This is the last post of the Leaving Well Series and I will discuss the subject of leaving an inheritance. The previous posts of this series address issues of how to care for dependents that we leave behind, especially surviving spouses and children. For the purpose of this post, I will shift the focus on the topic of leaving wealth to independent adult offspring as well as grandchildren that already have their material needs met.
As an additional disclaimer, please note these are simply guiding principles - God has a plan for you - the only way you’re going to find out what that is, is by talking to Him!
Proverbs 13:22 says “A good man leaves an inheritance to his children’s children” - many well-meaning Christians have read that and assumed it is their duty to pass on wealth intergenerationally.
However, many of the same people don’t know there’s a second half of that verse - and if we would read it in its entirety, I believe we would walk away with a completely different understanding of it.
Proverbs 13:22 (ESV) in its entirety says “A good man leaves an inheritance to his children's children, but the sinner's wealth is laid up for the righteous.”
It’s got a different meaning now, doesn’t it? I don’t believe the verse is instructional. That is, I don’t believe the writer of Proverbs is saying that you're a good man if you leave an inheritance - if that's true, logically you would be a sinner if you store your wealth for the righteous!
Instead, the verse is part of a series of generalized observations of the world from the writer of Proverbs and it's saying - if you're a sinner, your wealth will be given to the righteous; but, if you're good/righteous - you will *get to *keep your wealth (and pass it on) for generations.
So how, then, should you think about inheritances? If you have managed your finances to the extent that you have money to leave behind, then, what are some of the things to think about as you decide on how much to leave your children (and their children)?
Principle in Action
Let’s begin by visiting first principles - God owns it all and we’re simply his managers or stewards. This is the guiding principle that we must keep in mind and evaluate against as we approach all aspects of personal finance; and I will call out some of the implications when it comes to leaving money behind intergenerationally.
First implication is we need to shift our paradigm when it comes to inheritances because for most of us, we’re thinking about our relationship with our children (and their children) - instead we ought to be primarily concerned about the relationship between God and ourselves. We will all have to answer for how we managed His resources when this life ends.
To digress, this is one of the primary reasons I wouldn’t advocate that everybody sell all of their possessions and give it away (unless there is clear and personal guidance from God) because to do that without prayer, counsel and confirmation would simply be abdicating our responsibilities as His manager.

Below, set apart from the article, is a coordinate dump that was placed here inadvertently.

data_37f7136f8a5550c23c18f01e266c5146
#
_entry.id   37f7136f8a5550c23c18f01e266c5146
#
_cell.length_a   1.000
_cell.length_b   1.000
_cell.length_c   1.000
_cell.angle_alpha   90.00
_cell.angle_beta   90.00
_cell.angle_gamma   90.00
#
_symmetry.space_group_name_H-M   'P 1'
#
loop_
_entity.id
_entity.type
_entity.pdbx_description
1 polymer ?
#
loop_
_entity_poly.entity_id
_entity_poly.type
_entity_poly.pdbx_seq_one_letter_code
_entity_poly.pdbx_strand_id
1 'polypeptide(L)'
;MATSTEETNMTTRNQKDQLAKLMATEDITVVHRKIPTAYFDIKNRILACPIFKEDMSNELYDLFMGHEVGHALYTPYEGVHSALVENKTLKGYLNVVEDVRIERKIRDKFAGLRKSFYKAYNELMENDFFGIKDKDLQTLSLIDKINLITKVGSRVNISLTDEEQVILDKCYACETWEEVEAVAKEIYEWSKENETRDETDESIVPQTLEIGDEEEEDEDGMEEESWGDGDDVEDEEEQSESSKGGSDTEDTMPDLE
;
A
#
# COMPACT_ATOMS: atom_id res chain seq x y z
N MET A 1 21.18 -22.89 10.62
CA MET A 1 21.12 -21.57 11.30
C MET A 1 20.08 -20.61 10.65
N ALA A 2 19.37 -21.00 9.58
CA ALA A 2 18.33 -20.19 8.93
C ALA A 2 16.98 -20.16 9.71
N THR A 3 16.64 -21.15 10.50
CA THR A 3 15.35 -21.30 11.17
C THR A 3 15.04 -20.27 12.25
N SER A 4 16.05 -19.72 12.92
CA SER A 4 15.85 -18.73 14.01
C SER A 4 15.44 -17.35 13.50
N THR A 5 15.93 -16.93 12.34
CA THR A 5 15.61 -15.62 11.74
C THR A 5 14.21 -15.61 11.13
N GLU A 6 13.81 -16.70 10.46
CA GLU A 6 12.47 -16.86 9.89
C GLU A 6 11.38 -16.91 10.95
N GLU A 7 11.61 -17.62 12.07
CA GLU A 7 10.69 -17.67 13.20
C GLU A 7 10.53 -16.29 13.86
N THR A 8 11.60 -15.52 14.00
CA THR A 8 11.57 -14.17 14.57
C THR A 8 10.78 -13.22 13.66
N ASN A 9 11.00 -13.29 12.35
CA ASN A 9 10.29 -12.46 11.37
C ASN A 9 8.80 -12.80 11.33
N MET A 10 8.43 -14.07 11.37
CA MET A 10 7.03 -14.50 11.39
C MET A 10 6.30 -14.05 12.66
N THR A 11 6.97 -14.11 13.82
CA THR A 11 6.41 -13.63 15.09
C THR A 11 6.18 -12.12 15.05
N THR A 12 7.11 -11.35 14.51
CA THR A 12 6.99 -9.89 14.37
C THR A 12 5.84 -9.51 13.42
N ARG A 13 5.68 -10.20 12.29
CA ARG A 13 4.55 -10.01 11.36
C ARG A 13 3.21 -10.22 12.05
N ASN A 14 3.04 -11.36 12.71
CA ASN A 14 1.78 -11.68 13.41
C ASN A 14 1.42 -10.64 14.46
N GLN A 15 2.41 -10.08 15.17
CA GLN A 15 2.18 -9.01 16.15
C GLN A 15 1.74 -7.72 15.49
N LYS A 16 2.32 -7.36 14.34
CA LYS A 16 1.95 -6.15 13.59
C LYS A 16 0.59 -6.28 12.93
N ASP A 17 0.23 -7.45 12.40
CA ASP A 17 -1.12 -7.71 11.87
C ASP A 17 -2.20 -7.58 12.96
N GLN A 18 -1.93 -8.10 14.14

Second implication is that if you have not trained your children, and/or if your children have not trained their children to be wise and faithful stewards of money - my strong recommendation is not to leave them a large amount in inheritance. Firstly because large amounts of money would likely curse them over the long term. Secondly - to the extent God has entrusted you to manage His resources well, I urge you to not let your last act of stewardship in this life be misappropriating those resources by entrusting it to a poor steward, undoing all of previous good stewardship during your life!
I understand doing that may be a lot harder because some of your children may already be financially on the edge, including living paycheck-to-paycheck and carrying large amounts of debt. You, as their parent, may feel that they are the ones that need extra help. Or you may feel guilty because you feel responsible for not teaching them to be good stewards.
But I submit to you that money will not correct a lack-of-wisdom/character issue - it will probably make it worse. And God often works through circumstances, allowing people to experience hardship so that they come back to Him. In many circumstances, giving an inheritance may actually hinder what God’s trying to do in their lives!
Instead I would encourage you to spend your time teaching them to understand and live out stewardship from a Biblical perspective. If they are already grown up and have an income, having that conversation may be more awkward and difficult - but that is all the more reason to do it! You are not alone - we, as the church, are here to help, including providing the classes & materials to help people learn this.
So my hope for you is this…
I hope that you will develop children and grandchildren wise in stewardship, living generously, sold out for God and the people around them, because passing wealth onto them would be an excellent way to ensure that God’s resources continue to be well managed!
Even better, I hope for you that, during your estate planning conversation with those same children, they would tell you that they’re doing well and already have their plan in place because of how you’ve taught them. Instead of receiving a financial inheritance, they want you to have fun building your own legacy and give it away. And so your last act of stewardship will be to use all of it to mobilize ministries that have blessed your heart and for causes that break your heart.
And when you finally meet God and give an account for how you’ve managed His resources, He will say to you “well done, my good and faithful servant!”.